Once you have the details and background on just ONE of these "operator error" events that can clearly be traced back to a cure with corrective or preventive action initiated by the management, THEN you can make a pitch to management.


Without a completely documented "story," the management has every right to view you as "some guy flapping his jaw."

WITH the documented story, you have credibility to suggest that MANY other events could be similarly tracked and "cured." If you have access to income and expense numbers, you can bolster your case by demonstrating the "cost of NON-QUALITY" versus the profit and value of QUALITY.

Risk - if you are not tactful and diplomatic in the way you gather facts and present your story, you may irk the wrong people for any number of reasons and find yourself on the outside looking in because you are not perceived as a "team player" even though your intent is to help the organization.
 
Last edited:
Likes: db
#6
Excellent Post Wes.

Your suggestions could lead to what I referred to as "show them the real pain in their current behavior", but in your usual manner, you said it much clearer than I. :agree:
 

CarolX

Super Moderator
Super Moderator
#7
Wes Bucey said:
Did he use the wrong drawing? Did he use the wrong tool? Did he leave out a component? Did he do a sloppy painting or welding job? Look deeper. Why was the wrong drawing available? Where was the right tool? Did he have adequate checklist and legible drawings to ensure all components were included? Were all components conveniently available? Were the paint or welding tools in good condition? Did the operator have training to do it correctly? Had he ever done it correctly in front of a supervisor to establish competency? Was the error consistent? Or was it one time? (Maybe the guy was drunk or concerned about a fight with his wife?)
Ratbs
Getting out on the floor and asking these questions can be one of the greatest tools in our little box. Connecting with the people doing the work. I work in a similar field, although we have about 1/3 your workforce. My most sucessful corrective actions have been those that I personally handle. Going out to the floor and finding the true root cause. And the people love it...they know I care about fixing the problem...not playing the blame game. Pretty soon...they are doing this themselves. The next step become where they become pro-active, as in preventative action...."hey, look at this...this part is real easy to form backwards..what can we do to prevent it?".
Lots of Luck,
CarolX
 
W

WALLACE

#8
Ratbs,
Is your manufacturing environment unionised?
Are there more than one shift per production out-puts?
I would say that, walking the process would indeed be the first foundational step in gathering information so as to, paint the big picture for your presentation to upper management.
Wallace.
 

Howard Atkins

Forum Administrator
Staff member
Admin
#9
Ratbs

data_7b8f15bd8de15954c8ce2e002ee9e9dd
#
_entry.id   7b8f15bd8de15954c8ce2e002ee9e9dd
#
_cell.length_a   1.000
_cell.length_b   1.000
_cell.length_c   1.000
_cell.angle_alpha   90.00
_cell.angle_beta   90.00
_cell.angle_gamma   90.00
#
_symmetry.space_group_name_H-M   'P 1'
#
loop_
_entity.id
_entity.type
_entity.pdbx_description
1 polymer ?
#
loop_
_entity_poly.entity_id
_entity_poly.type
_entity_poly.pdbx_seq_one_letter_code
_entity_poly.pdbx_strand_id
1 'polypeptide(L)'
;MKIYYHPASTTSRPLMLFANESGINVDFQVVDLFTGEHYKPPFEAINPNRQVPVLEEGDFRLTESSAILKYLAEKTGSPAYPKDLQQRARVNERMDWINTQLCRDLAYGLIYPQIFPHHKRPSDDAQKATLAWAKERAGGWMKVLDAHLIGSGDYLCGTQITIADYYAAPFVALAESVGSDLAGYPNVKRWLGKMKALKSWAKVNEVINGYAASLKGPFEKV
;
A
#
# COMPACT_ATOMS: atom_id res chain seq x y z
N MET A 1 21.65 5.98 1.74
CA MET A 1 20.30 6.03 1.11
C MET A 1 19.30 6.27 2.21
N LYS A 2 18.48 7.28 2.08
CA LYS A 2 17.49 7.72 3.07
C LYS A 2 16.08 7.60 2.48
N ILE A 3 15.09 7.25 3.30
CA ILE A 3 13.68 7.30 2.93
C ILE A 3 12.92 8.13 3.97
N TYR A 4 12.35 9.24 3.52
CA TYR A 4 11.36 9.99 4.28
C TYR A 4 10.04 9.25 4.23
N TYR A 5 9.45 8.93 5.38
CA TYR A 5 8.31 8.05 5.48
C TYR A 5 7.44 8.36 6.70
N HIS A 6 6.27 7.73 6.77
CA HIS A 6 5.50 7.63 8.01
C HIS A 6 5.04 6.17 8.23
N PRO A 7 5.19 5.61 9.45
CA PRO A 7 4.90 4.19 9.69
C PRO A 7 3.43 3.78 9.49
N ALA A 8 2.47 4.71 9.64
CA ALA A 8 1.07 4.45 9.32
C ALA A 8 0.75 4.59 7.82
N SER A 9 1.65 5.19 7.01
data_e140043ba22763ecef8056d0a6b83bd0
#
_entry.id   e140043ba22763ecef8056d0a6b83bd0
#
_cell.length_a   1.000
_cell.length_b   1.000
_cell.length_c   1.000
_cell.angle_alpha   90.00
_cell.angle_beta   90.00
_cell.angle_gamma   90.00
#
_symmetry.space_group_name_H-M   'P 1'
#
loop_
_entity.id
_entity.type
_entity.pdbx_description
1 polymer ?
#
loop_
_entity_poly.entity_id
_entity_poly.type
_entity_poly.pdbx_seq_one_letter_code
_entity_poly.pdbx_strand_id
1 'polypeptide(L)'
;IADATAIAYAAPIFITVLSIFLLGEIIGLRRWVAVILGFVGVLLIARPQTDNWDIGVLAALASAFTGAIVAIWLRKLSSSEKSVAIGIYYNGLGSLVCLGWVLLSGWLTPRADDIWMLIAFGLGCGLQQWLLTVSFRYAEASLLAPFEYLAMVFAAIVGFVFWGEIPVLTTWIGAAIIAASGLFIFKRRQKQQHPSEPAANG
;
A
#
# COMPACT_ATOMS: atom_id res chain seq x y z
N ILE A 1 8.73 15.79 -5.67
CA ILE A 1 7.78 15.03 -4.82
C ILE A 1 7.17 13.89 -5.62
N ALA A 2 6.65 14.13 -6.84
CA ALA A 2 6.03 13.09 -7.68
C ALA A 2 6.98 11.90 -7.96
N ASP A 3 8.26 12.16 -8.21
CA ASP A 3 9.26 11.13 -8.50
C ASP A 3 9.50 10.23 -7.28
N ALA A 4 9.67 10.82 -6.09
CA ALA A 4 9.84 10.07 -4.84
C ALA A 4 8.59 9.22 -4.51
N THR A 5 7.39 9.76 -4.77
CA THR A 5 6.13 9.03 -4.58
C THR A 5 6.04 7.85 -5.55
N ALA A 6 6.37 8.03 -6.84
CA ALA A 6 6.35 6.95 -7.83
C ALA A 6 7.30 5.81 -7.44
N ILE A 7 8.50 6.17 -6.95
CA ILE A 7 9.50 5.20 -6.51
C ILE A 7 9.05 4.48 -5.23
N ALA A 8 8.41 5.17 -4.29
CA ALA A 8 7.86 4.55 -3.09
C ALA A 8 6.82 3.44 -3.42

I can understand that the management is willing to accept the answers of "operator error" as a convinient way of not accepting responsibility for their failures
- non allocation of resources to ensure this does not happen.

I do not understand how they use the excuse of vendor problem with out acting.
Despite the fact that this also shows that there is no interest to manage suppliers they here have a direct way to reinburse the costs.

Your situation makes me think that you are there because the management was told that they need a "Quality person" for their organisation and you are their "fig leaf"
You do not say if you are registered to ISO9001, if you are then you should explain to them without efficent corrective actions then this certificate will not be with you long.

I only hope that we can give you enough support to continue to explain to the management their problem.
 
R

Ratbs

#10
Dear Howard:
Thanks for all you views. Howard we are not ISO certified but i am trying implement all the procedures and systems in place as of ISO and trying to educate them inducing quality in the process and i would say that i am successful to some extent in doing that way and i am trying to preach that we have to pro-active rather reactive. To be pro active we have to control the process :bonk: . I have now implemented system to track rejects and scrap and also convinced the management to some extent i would say to 85% that we have to stress quality in every part of our business starting from design to shipment.
Right now i am streamlining the corrective action part with the vendors and it is showing some positive signs.
I thought may be the mentality of being a OEM makes you think that you always try to blame suppliers and operators. Thats y i thought of this question what is Quality for OEM and you know i am getting lot of responses on this which throws lot of light. I am also getting good ways or opinions to tackle lot of stuff. Thanks a lot.
ratbs